story, they got married and lived happily ever after.

Title of Primary English


Course book

My Pals Are Here! 6A


Unit 5: A Twist in the Tale

Critical Thinking Skill


(Generalization)

Language Features
Past tense

Critical Questions
At the beginning of the story, Shrek
was helped by a donkey in his daring
quest to save Princess Fiona? What
made this donkey so special? Do all
donkeys have traits like him?
The story also depicts fairytale figures
such as the three little pigs, snow white
and the seven dwarfs and Pinocchio.
Why do you think the writer wants to
include all these characters in this
story?

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Critical Thinking Skill


(Causal Explanation)

Language Features
Past tense

Critical Questions
What caused Princess Fiona to be
beautiful by day and ugly by night?
Why do you think Princess Fiona could
not return to her old beautiful self even
though she had found true love in
Shrek? What life values can you learn
from this story?

Critical Thinking Skill


(Conditional reasoning)

Conditional sentences
if and unless

What must Princess Fiona do in order


to be always beautiful?

Critical Thinking Skill


(Reasoning by Analogy)

Conditional sentences
if

If you were asked to describe the


physical appearance of Shrek, how
would you describe him and what
would compare him with?

Critical Thinking Skill


(prediction)

Conditional sentences
if and unless

If you were a fairy godmother or


godfather, what condition would you
state to Princess Fiona and Shrek
before you would turn them into
beautiful creatures again? What makes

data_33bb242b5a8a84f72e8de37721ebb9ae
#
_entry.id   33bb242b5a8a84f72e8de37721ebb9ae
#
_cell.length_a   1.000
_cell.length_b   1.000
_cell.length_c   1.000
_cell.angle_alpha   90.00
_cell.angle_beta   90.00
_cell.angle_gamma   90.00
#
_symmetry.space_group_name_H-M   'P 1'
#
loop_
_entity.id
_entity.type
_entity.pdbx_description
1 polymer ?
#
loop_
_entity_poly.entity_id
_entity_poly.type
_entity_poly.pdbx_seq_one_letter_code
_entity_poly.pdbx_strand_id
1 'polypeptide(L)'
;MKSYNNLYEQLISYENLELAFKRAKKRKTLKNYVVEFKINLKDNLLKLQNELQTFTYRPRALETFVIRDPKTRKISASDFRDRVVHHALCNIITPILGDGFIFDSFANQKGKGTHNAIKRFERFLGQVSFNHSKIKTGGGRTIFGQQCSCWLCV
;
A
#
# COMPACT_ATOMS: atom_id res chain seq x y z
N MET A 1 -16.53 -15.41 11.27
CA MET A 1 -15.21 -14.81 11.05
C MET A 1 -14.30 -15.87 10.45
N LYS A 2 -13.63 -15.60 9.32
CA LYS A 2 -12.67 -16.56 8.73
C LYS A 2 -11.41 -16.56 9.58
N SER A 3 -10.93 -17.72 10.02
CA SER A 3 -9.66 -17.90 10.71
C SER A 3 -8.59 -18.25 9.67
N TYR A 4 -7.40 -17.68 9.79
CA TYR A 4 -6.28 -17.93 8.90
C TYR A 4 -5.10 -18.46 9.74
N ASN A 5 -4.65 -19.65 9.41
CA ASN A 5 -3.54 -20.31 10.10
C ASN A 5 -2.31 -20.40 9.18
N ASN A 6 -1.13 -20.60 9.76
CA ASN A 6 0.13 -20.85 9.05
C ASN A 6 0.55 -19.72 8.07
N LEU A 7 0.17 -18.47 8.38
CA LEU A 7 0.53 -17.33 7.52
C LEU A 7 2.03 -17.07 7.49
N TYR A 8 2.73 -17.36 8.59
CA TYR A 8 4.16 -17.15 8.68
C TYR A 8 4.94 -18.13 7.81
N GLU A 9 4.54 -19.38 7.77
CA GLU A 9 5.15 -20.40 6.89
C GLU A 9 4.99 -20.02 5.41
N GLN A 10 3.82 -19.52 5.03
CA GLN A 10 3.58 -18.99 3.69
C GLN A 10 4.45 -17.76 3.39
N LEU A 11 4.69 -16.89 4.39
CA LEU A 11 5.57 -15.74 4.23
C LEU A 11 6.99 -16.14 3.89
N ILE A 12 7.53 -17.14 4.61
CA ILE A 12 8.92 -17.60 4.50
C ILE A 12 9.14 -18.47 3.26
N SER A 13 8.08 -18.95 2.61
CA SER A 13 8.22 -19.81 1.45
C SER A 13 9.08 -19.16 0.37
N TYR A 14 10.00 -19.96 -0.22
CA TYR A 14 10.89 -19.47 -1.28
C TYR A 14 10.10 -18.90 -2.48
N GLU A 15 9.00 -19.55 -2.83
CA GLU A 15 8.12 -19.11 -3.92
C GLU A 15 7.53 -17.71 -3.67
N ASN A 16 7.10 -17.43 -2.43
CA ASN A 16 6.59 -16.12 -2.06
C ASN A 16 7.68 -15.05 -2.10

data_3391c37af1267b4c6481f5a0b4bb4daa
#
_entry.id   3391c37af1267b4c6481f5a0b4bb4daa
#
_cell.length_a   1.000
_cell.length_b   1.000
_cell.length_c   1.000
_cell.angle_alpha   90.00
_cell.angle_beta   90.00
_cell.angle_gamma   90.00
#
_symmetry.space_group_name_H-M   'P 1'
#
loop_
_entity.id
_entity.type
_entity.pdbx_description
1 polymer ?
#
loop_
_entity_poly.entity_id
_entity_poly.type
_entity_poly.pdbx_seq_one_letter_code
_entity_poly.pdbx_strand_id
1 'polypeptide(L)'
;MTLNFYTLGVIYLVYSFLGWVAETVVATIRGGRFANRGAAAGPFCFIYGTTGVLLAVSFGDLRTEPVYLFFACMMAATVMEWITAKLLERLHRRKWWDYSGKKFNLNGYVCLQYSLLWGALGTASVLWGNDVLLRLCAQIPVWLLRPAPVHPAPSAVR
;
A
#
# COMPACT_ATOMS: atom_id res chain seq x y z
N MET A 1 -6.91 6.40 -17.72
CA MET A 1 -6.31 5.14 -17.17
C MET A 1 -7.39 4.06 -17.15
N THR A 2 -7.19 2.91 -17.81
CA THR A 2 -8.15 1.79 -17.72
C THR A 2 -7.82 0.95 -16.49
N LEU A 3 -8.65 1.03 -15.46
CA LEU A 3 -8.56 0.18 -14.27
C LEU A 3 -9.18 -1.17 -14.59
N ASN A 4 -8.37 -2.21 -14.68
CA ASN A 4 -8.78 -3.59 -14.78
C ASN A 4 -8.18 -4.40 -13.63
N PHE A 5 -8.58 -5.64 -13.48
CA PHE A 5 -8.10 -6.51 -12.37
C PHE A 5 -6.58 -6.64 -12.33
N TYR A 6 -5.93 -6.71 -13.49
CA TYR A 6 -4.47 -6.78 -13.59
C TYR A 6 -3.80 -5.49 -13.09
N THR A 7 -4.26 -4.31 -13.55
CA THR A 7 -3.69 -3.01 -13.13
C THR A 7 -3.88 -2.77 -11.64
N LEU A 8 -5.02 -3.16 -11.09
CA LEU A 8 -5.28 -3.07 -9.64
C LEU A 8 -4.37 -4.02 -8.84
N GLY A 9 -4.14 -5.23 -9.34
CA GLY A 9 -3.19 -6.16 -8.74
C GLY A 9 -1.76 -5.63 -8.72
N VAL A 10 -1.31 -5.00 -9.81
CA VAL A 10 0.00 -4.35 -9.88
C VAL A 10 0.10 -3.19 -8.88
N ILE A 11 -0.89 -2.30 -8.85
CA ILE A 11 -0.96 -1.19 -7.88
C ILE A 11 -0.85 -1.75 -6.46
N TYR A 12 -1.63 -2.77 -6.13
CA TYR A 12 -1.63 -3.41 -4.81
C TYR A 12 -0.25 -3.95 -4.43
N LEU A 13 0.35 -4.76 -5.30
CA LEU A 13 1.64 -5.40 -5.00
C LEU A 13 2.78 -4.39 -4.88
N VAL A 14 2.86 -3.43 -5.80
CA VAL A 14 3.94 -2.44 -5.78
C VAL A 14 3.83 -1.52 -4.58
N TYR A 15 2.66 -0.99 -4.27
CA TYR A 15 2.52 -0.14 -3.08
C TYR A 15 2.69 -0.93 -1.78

you think so?
Do you think Princess Fiona and Shrek
would become beautiful and handsome
after they have married? What makes
you say so?

5. Implications for Teaching:


5.1 Adopt Three Guiding Principles in Curriculum Planning
The soundness and fit of a critical thinking programme depends on the programme
goals and content (Pithers, 2000). Swarts and Parks (1994:3) suggest three principles who
can guide the curriculum development of such a programme: (1) The more explicit the
teaching of thinking is, the greater impact it will have on students; (2) the more classroom
instruction incorporates an atmosphere of thoughtfulness, the more open students will be
to valuing good thinking; (3) the more teaching of thinking is integrated into content
instruction, the more students will think about what they are learning. Students will
benefit from explicit instruction on metacognitive skills, that is, how they think about
their own thinking; how they process information cognitively and which mental
operations are needed for a particular task. Goh and Yio (2002:123) suggest that
metacognitive awareness-raising can be integrated as a post-skill activity through pair
reflection and sharing (What kind of questions did I ask? Why was I quiet? What
problems did I experience when trying to participate? Why was the listening/writing task
difficult?) This will help students to reflect on their own knowledge and thought
processes as language learners, the nature and demands of language learning tasks and
the strategies used for achieving their learning or lesson goals.